With a population of about 1,000, Citta del Vatican takes up 44 hectares of Rome. Italy.


But when you pass through the gates and enter the walled city, you are in a sovereign state whose borders are guarded by the traditional Swiss Guard – obvious in their distinctive striped uniforms and berets.

We were unsure what to expect – and asked ourselves whether it was likely to be something that would appeal only to active Christians.

However, we soon realised the error of that thinking.

A visit to the Apostolic Palace, or Palazzo Apostolic, broadens the mind – and allows you to see truly astonishing sights.


St Peter’s Basilica, the Sistine Chapel and Vatican museums feature some of the world’s most famous paintings and sculptures.

Seeing these masterpieces of human endeavour was always an aim of ours – and the experience was even more fulfilling than we’d anticipated.

The domed ceiling of St Peter’s Basilica – designed by Michelangelo – is unforgettable; double columns, gabled windows, striking colours and a double calotte soaring 136.57 metres from its base to the tip of the crowning cross.

Visitors are able to climb to the top of the dome, although we’ve never tried.

Eleven museums

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There are 11 museums  that feature some of the most magnificent frescos imaginable.


The wonderful Sistine Chapel

And, of course there is the famous Sistine Chapel that packs in the crowds, but will leave you shaking your head at the amazing painting of  both Michelangelo and Botticelli.

The blue ceiling of the chapel is surely one of the world’s greatest sights.


Outside, the emptiness of St Peter’s Square is softened by a series of Vatican gardens, complete with fountain, fish pond and an enclosure for rabbits.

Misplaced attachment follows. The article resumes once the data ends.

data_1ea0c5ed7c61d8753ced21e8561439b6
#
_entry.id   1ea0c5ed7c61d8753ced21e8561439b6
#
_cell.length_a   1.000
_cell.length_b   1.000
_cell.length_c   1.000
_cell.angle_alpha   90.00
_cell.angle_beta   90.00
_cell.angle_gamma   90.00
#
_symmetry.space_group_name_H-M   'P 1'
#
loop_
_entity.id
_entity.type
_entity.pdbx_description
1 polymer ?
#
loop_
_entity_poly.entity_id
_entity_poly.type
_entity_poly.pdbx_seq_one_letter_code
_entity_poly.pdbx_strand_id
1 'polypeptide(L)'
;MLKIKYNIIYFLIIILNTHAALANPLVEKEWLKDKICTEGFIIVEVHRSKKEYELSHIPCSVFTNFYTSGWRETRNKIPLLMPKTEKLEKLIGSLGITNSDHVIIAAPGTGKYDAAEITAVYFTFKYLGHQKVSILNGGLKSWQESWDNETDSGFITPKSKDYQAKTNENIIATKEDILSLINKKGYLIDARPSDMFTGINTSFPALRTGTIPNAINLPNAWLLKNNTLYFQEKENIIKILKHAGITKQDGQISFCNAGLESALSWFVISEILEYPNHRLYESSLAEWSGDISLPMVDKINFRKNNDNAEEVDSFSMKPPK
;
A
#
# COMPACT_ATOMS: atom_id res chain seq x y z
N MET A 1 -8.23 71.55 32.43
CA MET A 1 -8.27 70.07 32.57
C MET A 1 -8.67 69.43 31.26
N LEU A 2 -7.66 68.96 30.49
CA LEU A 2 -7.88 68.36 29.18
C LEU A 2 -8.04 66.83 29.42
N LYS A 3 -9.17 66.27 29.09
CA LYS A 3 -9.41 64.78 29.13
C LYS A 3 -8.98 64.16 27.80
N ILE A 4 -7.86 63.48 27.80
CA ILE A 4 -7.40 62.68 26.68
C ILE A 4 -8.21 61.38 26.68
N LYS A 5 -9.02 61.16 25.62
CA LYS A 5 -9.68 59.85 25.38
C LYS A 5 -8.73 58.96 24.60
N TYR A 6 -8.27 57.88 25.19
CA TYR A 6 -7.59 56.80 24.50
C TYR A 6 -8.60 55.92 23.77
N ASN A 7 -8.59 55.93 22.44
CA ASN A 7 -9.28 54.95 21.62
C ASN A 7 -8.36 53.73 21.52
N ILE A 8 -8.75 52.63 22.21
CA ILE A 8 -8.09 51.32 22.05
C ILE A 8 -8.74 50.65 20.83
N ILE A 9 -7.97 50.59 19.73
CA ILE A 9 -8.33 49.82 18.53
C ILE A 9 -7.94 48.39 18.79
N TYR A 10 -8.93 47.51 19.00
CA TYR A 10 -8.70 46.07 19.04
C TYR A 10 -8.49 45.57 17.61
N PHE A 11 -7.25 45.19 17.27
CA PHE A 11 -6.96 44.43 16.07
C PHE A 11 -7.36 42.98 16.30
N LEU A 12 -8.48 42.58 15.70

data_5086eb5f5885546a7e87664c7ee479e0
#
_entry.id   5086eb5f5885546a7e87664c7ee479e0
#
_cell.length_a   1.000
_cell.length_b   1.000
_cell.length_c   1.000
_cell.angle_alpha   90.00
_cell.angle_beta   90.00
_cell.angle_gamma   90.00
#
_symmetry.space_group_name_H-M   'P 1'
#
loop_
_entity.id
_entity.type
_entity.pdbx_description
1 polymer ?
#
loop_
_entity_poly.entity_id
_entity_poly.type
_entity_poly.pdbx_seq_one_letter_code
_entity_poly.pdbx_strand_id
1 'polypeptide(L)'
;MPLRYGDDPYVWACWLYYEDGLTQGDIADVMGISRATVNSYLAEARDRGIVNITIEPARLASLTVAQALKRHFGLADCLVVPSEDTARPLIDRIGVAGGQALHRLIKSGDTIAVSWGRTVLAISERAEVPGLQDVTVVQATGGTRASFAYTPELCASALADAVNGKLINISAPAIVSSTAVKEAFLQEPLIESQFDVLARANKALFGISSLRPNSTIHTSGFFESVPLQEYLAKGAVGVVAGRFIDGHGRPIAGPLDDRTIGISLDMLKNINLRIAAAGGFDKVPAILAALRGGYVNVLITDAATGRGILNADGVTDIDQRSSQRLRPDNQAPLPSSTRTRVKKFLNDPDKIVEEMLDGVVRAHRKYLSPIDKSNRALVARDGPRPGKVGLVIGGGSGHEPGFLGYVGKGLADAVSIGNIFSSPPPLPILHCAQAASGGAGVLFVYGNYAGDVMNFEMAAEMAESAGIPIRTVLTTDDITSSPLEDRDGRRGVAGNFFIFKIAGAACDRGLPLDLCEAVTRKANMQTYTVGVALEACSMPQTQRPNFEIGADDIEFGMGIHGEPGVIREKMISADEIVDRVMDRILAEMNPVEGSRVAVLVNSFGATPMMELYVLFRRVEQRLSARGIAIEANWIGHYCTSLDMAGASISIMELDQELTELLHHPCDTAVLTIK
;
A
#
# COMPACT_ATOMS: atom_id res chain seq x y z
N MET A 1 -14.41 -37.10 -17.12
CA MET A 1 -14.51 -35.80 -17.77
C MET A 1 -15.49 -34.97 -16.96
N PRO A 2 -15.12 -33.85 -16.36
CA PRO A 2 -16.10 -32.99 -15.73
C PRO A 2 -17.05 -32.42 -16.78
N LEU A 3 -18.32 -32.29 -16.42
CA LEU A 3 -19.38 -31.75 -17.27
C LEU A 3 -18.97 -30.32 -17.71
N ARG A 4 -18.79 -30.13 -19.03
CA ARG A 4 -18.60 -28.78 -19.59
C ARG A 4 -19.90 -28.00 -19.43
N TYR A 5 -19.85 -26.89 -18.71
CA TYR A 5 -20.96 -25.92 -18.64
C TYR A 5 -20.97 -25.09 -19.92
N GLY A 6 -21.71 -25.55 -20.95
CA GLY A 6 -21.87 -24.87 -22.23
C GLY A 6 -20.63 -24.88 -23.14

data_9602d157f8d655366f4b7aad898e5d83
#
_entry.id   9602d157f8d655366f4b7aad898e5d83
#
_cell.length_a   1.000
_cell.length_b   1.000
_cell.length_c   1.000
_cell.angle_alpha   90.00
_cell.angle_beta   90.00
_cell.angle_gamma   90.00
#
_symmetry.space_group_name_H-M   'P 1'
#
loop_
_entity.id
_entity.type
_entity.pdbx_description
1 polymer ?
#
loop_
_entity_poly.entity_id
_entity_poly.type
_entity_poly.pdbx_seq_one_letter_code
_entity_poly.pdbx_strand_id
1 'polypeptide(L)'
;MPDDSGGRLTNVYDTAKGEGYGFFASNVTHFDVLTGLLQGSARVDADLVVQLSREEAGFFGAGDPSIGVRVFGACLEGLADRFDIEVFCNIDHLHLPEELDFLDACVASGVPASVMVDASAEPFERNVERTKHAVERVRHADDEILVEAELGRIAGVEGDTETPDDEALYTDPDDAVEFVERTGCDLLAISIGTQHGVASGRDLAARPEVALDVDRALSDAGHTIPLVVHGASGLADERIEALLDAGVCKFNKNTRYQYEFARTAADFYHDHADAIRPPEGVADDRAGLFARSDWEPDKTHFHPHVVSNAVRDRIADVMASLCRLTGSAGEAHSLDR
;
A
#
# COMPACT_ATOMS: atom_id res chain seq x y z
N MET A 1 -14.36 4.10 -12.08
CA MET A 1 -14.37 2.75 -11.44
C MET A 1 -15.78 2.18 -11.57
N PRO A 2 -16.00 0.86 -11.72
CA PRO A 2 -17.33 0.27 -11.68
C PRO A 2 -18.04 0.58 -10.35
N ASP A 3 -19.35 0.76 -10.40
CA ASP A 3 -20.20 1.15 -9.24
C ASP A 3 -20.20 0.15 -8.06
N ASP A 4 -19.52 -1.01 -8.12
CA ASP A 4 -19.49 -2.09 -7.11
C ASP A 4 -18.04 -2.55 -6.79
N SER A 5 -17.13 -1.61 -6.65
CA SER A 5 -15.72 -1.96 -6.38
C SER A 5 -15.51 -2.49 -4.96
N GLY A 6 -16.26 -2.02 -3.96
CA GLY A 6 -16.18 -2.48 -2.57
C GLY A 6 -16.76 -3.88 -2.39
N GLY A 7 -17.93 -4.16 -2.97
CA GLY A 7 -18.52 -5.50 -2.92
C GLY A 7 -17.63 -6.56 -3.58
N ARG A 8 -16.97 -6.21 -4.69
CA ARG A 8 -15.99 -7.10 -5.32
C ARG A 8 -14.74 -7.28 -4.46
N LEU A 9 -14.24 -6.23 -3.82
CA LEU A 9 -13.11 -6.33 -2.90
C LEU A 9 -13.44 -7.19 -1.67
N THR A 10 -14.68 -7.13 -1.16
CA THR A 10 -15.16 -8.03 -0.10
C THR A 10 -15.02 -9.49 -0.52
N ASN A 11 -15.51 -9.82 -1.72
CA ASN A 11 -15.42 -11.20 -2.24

Every now and then, we saw glimpses of everyday life in this city within a city.

Apparently, the Vatican radio station broadcasts all over the world in 29 languages; there is a city television station; a daily newspaper; shops; offices; and a post office with Vatican stamps.

A passport is not required for visitors entering Vatican City from the surrounding Italian territory.

It’s free to enter St Peter’s Square and Basilica and the entrance fee to the Vatican Museums and Sistine Chapel is well worth the cost.


If you have the opportunity, find the time to visit Vatican City.

Regardless of whether you are a spiritual person or not, this experience is something that will stay with you for the rest of your life.


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Venture into Rome’s historic catacombs

Not all the wonders of Rome, Italy, are above ground.

If you are able to walk down steep stairs and along narrow tunnels, a visit to the catacombs – or underground cemeteries – of the Eternal City is both fascinating and memorable.

There are several choices, but we’ve been to the Catacombs of Callixtus, which are beneath a 90 acre site off the famous Appian Way – contain a network of galleries in four levels, more than 20 metres below the surface.IMG_0606

In this catacombe – which dates to the middle of the second century – were buried tens of martyrs, many Popes and hundreds of thousands of Christians.  Their graves were carved through tufo, a soft volcanic rock, outside the walls of the city, because Roman law forbade burial places within city limits.

Tours of the Catacombe of Callixtus are conducted in several languages and we were told of an area known as ‘The Little Vatican’, so called because it was the official burial place of many Popes.

Our guide explained that in tunnels explored to date, archaeologists had found the tombs of about 500,000 people.

He also pointed out that the patron saint of music, Saint Cecilia, was initially buried in the catacombe, though her body was later removed.

The Catacombe of Callixtus was almost lost during the Middle Ages, when the area was no longer used and fell into disrepair. Centuries later, the underground cemetery was explored and studied in the 1500’s and again in the 19th Century – and is now open for visitors to inspect.

We thoroughly recommend it, however stress that ascending the steps into the tunnels can be steep and somewhat arduous. See details of opening times.

We made our way to the site by train and local bus.